Meet Margo Price, Your New Favorite Nashville Baddass
Her solo debut is a must-listen, and so are her stories about how she got here.
On Friday, March 25, Margo Price will release her debut solo album, Midwest Farmer’s Daughter, a record that’s as strong as it was a long time coming. The album was recorded at the legendary Sun Studios in Memphis on Price’s own dime; a longtime Nashville resident who found some success with her Southern rock group Buffalo Clover, she shopped Midwest to the usual suspects around town before finding a somewhat nontraditional partner in Jack White’s Third Man Records. Hers is Third Man’s first country release, and an essential one at that.
Price got my attention a few months back with her lead single, “Hurtin' (On the Bottle),” and its raucous, FADER-premiered music video, but she really won me over with her LP’s opening track, “Hands of Time,” a resilient six-minute telling of her life story. I’ve praised Kacey Musgraves’ similarly autobiographical “Dimestore Cowgirl” elsewhere, but Price’s story really gets its hooks in you for its open-endedness: Musgraves has, in many ways, arrived, but Price is very much still on the hustle. Or, as she sings it: Still running as fast I can, trying to make something honest with my own two hands.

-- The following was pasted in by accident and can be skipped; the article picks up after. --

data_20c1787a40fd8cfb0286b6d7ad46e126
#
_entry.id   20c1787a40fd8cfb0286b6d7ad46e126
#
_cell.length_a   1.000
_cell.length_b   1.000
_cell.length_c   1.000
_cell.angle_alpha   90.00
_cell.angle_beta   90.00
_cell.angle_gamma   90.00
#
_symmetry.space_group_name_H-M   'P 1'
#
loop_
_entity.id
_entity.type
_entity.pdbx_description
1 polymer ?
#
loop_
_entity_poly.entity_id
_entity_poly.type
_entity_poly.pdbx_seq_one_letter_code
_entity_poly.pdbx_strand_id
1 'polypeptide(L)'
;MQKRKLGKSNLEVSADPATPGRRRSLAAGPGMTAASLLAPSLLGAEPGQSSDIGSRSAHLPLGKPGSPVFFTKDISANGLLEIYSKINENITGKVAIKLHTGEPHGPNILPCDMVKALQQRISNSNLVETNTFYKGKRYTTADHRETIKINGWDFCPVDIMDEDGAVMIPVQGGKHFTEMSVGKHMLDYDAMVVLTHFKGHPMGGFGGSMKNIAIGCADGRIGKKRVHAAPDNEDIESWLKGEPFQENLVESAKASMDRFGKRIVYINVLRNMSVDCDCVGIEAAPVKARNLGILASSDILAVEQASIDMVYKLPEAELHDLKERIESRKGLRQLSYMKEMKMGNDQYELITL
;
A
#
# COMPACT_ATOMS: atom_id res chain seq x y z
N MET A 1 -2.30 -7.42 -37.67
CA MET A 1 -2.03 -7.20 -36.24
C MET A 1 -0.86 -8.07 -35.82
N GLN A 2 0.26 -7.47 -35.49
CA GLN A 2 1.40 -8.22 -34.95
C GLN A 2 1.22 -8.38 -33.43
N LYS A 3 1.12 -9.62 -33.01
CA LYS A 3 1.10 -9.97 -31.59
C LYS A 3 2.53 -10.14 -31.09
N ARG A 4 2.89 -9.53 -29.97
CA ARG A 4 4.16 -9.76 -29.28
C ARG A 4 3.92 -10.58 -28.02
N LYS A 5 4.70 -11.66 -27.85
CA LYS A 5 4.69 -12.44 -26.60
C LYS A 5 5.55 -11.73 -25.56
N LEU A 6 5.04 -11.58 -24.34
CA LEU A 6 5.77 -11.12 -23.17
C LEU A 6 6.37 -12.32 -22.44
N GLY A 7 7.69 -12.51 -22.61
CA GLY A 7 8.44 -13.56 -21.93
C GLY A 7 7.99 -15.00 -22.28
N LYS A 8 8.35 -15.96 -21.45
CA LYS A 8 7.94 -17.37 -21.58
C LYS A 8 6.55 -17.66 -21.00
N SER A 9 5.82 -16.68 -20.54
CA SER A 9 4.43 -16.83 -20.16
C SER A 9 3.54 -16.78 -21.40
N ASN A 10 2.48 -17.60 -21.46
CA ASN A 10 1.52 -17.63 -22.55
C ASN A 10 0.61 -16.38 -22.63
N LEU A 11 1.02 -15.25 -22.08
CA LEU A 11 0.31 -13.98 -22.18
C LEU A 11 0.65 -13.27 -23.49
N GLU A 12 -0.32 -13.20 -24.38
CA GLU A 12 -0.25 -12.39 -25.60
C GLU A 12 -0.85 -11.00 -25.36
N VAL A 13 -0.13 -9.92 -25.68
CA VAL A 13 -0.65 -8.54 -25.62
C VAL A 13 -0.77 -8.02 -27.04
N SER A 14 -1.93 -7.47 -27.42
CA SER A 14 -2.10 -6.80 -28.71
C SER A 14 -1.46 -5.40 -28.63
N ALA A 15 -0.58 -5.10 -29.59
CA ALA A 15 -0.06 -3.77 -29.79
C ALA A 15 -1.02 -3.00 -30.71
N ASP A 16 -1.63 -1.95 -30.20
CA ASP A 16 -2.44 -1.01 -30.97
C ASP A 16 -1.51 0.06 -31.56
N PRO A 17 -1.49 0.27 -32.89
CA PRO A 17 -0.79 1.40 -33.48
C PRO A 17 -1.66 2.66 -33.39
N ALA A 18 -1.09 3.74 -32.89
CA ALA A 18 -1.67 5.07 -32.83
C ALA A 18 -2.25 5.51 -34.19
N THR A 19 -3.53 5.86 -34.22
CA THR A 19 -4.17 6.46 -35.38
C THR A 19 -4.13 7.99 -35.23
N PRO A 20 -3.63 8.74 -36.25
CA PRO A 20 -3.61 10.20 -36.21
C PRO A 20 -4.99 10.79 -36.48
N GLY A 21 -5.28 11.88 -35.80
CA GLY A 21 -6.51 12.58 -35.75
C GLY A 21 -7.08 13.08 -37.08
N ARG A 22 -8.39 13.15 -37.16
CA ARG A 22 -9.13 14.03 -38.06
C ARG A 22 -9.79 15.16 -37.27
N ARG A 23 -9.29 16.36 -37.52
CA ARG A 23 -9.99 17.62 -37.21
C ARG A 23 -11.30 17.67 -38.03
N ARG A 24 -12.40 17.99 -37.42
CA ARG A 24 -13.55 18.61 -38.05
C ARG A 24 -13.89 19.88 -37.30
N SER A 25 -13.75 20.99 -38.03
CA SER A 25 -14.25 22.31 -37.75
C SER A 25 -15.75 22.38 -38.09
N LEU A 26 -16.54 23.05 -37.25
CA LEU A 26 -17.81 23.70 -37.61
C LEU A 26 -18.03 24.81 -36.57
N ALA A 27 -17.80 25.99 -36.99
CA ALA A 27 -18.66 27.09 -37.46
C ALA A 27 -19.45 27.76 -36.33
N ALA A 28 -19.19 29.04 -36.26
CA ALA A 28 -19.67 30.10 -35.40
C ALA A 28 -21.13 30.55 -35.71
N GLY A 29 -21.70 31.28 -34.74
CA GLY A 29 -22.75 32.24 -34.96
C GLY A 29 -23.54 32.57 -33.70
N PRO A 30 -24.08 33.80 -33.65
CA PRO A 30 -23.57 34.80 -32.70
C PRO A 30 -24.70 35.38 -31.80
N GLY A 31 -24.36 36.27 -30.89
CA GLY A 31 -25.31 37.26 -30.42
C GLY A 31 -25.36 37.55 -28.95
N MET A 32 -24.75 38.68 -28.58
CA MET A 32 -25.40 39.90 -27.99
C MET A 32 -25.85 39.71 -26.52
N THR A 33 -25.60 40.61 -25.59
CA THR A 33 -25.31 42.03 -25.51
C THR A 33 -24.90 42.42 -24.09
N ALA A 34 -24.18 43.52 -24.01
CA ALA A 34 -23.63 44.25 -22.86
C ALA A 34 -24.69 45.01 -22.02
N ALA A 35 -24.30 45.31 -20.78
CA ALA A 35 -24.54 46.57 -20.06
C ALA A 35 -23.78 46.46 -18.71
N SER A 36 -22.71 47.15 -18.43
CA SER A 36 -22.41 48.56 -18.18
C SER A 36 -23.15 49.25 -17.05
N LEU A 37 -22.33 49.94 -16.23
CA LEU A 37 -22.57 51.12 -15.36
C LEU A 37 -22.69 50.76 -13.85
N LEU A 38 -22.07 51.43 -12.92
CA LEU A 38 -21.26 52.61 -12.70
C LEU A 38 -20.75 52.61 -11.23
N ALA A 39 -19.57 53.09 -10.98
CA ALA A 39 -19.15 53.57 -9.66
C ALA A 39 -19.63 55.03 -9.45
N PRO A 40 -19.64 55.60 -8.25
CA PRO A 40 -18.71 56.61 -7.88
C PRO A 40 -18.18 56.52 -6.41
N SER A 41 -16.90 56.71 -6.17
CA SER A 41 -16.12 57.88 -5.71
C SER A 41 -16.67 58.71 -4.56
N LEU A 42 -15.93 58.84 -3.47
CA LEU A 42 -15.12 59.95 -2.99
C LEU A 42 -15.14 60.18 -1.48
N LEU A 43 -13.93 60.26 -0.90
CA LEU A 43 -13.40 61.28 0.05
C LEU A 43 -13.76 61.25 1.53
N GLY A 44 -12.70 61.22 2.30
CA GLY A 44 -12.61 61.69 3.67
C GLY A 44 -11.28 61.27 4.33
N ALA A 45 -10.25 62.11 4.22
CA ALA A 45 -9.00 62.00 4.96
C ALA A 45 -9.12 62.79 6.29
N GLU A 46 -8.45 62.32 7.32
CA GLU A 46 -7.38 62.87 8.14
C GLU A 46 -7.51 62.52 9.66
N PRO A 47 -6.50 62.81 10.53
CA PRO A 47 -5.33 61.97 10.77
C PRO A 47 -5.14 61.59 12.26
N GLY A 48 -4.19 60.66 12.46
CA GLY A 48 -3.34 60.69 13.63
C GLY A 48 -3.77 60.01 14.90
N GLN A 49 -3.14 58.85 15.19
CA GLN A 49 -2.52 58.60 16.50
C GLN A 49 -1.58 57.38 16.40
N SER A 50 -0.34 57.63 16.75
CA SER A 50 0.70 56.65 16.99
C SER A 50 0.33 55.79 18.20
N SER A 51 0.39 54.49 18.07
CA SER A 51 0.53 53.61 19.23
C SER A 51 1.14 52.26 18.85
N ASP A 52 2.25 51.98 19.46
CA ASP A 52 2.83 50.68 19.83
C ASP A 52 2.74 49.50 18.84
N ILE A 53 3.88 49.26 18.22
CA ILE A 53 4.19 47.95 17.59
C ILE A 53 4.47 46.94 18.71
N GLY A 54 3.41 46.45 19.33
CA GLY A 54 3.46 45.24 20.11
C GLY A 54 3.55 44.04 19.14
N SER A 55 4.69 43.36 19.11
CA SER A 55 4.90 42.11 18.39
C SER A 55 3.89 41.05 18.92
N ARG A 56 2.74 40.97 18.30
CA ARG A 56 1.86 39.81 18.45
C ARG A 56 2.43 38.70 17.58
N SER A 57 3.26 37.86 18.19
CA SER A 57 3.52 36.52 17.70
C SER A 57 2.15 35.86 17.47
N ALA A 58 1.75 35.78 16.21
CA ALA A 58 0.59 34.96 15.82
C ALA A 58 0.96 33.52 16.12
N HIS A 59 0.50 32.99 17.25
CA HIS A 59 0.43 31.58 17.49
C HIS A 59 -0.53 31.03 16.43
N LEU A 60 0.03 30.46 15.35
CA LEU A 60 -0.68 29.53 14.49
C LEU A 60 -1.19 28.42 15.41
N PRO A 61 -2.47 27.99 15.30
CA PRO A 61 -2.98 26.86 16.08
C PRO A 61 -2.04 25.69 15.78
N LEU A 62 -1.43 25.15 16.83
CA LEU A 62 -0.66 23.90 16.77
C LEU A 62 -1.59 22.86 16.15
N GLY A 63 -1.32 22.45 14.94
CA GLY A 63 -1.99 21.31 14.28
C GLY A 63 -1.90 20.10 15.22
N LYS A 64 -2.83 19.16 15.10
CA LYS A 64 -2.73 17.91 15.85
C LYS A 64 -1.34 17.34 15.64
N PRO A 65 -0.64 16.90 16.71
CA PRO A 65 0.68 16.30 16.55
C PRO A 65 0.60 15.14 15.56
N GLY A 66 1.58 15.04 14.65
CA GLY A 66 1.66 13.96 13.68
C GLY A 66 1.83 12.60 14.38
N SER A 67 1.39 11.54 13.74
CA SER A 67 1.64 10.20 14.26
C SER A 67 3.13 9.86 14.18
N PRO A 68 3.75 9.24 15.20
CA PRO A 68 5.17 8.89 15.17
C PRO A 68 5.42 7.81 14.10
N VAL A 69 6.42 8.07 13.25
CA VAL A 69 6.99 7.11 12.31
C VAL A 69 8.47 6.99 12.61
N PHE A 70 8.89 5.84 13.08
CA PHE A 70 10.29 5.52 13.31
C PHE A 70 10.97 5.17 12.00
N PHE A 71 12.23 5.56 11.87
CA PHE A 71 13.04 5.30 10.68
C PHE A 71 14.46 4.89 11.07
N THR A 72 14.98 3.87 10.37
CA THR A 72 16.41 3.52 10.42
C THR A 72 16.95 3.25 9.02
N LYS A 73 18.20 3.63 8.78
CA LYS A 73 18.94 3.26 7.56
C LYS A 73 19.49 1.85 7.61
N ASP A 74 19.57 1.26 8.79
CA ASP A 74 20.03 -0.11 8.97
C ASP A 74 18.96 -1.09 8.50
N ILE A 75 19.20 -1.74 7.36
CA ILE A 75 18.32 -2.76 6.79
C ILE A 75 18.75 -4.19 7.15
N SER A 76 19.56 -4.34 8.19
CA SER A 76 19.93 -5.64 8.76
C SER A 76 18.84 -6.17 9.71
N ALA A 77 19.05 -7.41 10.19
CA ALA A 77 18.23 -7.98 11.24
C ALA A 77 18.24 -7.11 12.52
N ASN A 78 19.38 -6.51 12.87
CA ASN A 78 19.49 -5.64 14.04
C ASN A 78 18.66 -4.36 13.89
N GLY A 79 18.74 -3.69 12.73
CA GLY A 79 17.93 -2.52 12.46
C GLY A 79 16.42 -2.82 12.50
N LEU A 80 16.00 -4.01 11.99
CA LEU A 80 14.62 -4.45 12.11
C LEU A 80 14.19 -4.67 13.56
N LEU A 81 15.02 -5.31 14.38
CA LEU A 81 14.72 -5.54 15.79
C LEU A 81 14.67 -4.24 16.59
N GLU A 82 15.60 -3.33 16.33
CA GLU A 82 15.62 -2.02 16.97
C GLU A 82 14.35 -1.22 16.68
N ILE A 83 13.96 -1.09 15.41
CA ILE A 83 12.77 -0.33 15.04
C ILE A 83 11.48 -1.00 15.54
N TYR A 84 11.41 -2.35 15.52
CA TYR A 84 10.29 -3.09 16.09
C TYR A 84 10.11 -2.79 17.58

When Price was in New York recently, she stopped by The FADER offices before driving home to Nashville. We had a long talk because, honestly, she has a lot of interesting things to say. Though she’s often described as an “East Nashville fixture,” her long career doesn’t seem to have especially helped this new turn as a solo artist; instead, I think of Price as a resilient outsider, grinding and succeeding beyond the major labels’ nouveaux traditional country scene. Her stories are all the more worth hearing because of it.
Tell me a little bit about where you come from.